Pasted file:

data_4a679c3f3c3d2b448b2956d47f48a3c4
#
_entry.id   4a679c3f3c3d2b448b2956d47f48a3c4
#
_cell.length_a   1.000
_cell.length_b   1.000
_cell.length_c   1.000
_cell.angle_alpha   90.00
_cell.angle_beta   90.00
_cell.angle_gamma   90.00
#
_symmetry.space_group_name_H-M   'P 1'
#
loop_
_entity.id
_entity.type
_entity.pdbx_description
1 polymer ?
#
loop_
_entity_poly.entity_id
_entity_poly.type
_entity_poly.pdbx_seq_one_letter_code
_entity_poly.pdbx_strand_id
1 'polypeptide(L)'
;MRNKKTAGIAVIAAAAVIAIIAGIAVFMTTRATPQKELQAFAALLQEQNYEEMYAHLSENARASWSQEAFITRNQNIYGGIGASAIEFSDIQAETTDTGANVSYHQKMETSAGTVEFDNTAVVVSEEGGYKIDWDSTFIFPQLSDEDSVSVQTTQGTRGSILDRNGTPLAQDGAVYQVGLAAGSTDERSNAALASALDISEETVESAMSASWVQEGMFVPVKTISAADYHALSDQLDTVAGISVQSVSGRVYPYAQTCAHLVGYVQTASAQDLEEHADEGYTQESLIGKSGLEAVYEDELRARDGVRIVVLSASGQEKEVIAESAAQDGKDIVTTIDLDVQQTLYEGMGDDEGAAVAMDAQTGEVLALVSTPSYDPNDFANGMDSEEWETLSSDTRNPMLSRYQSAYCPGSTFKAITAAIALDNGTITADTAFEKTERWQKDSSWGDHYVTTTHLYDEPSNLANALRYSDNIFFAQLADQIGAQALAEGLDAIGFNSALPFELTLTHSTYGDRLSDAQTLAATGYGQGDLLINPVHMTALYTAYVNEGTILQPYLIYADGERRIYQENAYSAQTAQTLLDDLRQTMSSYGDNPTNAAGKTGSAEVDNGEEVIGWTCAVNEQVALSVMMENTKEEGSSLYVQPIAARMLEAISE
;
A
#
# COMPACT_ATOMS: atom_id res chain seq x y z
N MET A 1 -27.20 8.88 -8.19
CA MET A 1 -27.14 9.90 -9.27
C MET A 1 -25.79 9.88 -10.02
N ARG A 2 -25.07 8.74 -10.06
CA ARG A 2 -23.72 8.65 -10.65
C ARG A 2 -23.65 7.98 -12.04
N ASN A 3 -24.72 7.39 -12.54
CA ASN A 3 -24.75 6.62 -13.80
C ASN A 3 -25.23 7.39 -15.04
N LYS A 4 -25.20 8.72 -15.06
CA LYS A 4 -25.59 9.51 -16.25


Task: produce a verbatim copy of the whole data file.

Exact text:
data_4a679c3f3c3d2b448b2956d47f48a3c4
#
_entry.id   4a679c3f3c3d2b448b2956d47f48a3c4
#
_cell.length_a   1.000
_cell.length_b   1.000
_cell.length_c   1.000
_cell.angle_alpha   90.00
_cell.angle_beta   90.00
_cell.angle_gamma   90.00
#
_symmetry.space_group_name_H-M   'P 1'
#
loop_
_entity.id
_entity.type
_entity.pdbx_description
1 polymer ?
#
loop_
_entity_poly.entity_id
_entity_poly.type
_entity_poly.pdbx_seq_one_letter_code
_entity_poly.pdbx_strand_id
1 'polypeptide(L)'
;MRNKKTAGIAVIAAAAVIAIIAGIAVFMTTRATPQKELQAFAALLQEQNYEEMYAHLSENARASWSQEAFITRNQNIYGGIGASAIEFSDIQAETTDTGANVSYHQKMETSAGTVEFDNTAVVVSEEGGYKIDWDSTFIFPQLSDEDSVSVQTTQGTRGSILDRNGTPLAQDGAVYQVGLAAGSTDERSNAALASALDISEETVESAMSASWVQEGMFVPVKTISAADYHALSDQLDTVAGISVQSVSGRVYPYAQTCAHLVGYVQTASAQDLEEHADEGYTQESLIGKSGLEAVYEDELRARDGVRIVVLSASGQEKEVIAESAAQDGKDIVTTIDLDVQQTLYEGMGDDEGAAVAMDAQTGEVLALVSTPSYDPNDFANGMDSEEWETLSSDTRNPMLSRYQSAYCPGSTFKAITAAIALDNGTITADTAFEKTERWQKDSSWGDHYVTTTHLYDEPSNLANALRYSDNIFFAQLADQIGAQALAEGLDAIGFNSALPFELTLTHSTYGDRLSDAQTLAATGYGQGDLLINPVHMTALYTAYVNEGTILQPYLIYADGERRIYQENAYSAQTAQTLLDDLRQTMSSYGDNPTNAAGKTGSAEVDNGEEVIGWTCAVNEQVALSVMMENTKEEGSSLYVQPIAARMLEAISE
;
A
#
# COMPACT_ATOMS: atom_id res chain seq x y z
N MET A 1 -27.20 8.88 -8.19
CA MET A 1 -27.14 9.90 -9.27
C MET A 1 -25.79 9.88 -10.02
N ARG A 2 -25.07 8.74 -10.06
CA ARG A 2 -23.72 8.65 -10.65
C ARG A 2 -23.65 7.98 -12.04
N ASN A 3 -24.72 7.39 -12.54
CA ASN A 3 -24.75 6.62 -13.80
C ASN A 3 -25.23 7.39 -15.04
N LYS A 4 -25.20 8.72 -15.06
CA LYS A 4 -25.59 9.51 -16.25